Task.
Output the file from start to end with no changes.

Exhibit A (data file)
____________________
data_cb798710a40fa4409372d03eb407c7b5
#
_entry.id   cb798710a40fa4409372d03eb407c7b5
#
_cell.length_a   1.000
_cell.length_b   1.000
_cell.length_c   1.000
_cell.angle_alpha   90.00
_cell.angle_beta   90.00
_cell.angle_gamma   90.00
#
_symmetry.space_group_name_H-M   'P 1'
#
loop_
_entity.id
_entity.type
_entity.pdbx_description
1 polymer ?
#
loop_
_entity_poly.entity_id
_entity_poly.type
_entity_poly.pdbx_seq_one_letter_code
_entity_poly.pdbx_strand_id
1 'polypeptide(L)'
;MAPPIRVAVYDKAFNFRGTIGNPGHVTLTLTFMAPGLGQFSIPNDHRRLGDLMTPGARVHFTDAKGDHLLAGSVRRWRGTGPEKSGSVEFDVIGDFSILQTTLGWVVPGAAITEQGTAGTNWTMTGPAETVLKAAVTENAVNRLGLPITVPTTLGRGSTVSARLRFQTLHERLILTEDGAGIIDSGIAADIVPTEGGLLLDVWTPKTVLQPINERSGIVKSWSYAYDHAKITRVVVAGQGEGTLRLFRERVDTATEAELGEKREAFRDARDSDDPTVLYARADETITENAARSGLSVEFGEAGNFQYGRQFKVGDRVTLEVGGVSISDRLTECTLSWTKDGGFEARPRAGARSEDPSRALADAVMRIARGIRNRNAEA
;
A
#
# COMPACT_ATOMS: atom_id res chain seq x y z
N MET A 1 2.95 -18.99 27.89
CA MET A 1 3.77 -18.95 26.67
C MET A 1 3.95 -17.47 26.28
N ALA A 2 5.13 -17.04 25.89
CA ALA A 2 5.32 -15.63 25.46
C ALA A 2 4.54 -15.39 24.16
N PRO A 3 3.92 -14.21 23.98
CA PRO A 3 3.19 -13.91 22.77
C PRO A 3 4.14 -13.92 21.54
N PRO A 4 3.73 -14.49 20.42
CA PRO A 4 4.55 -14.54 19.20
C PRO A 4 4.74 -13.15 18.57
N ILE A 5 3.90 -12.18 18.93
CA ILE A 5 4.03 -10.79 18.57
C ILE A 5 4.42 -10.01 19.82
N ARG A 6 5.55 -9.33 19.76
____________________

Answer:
data_cb798710a40fa4409372d03eb407c7b5
#
_entry.id   cb798710a40fa4409372d03eb407c7b5
#
_cell.length_a   1.000
_cell.length_b   1.000
_cell.length_c   1.000
_cell.angle_alpha   90.00
_cell.angle_beta   90.00
_cell.angle_gamma   90.00
#
_symmetry.space_group_name_H-M   'P 1'
#
loop_
_entity.id
_entity.type
_entity.pdbx_description
1 polymer ?
#
loop_
_entity_poly.entity_id
_entity_poly.type
_entity_poly.pdbx_seq_one_letter_code
_entity_poly.pdbx_strand_id
1 'polypeptide(L)'
;MAPPIRVAVYDKAFNFRGTIGNPGHVTLTLTFMAPGLGQFSIPNDHRRLGDLMTPGARVHFTDAKGDHLLAGSVRRWRGTGPEKSGSVEFDVIGDFSILQTTLGWVVPGAAITEQGTAGTNWTMTGPAETVLKAAVTENAVNRLGLPITVPTTLGRGSTVSARLRFQTLHERLILTEDGAGIIDSGIAADIVPTEGGLLLDVWTPKTVLQPINERSGIVKSWSYAYDHAKITRVVVAGQGEGTLRLFRERVDTATEAELGEKREAFRDARDSDDPTVLYARADETITENAARSGLSVEFGEAGNFQYGRQFKVGDRVTLEVGGVSISDRLTECTLSWTKDGGFEARPRAGARSEDPSRALADAVMRIARGIRNRNAEA
;
A
#
# COMPACT_ATOMS: atom_id res chain seq x y z
N MET A 1 2.95 -18.99 27.89
CA MET A 1 3.77 -18.95 26.67
C MET A 1 3.95 -17.47 26.28
N ALA A 2 5.13 -17.04 25.89
CA ALA A 2 5.32 -15.63 25.46
C ALA A 2 4.54 -15.39 24.16
N PRO A 3 3.92 -14.21 23.98
CA PRO A 3 3.19 -13.91 22.77
C PRO A 3 4.14 -13.92 21.54
N PRO A 4 3.73 -14.49 20.42
CA PRO A 4 4.55 -14.54 19.20
C PRO A 4 4.74 -13.15 18.57
N ILE A 5 3.90 -12.18 18.93
CA ILE A 5 4.03 -10.79 18.57
C ILE A 5 4.42 -10.01 19.82
N ARG A 6 5.55 -9.33 19.76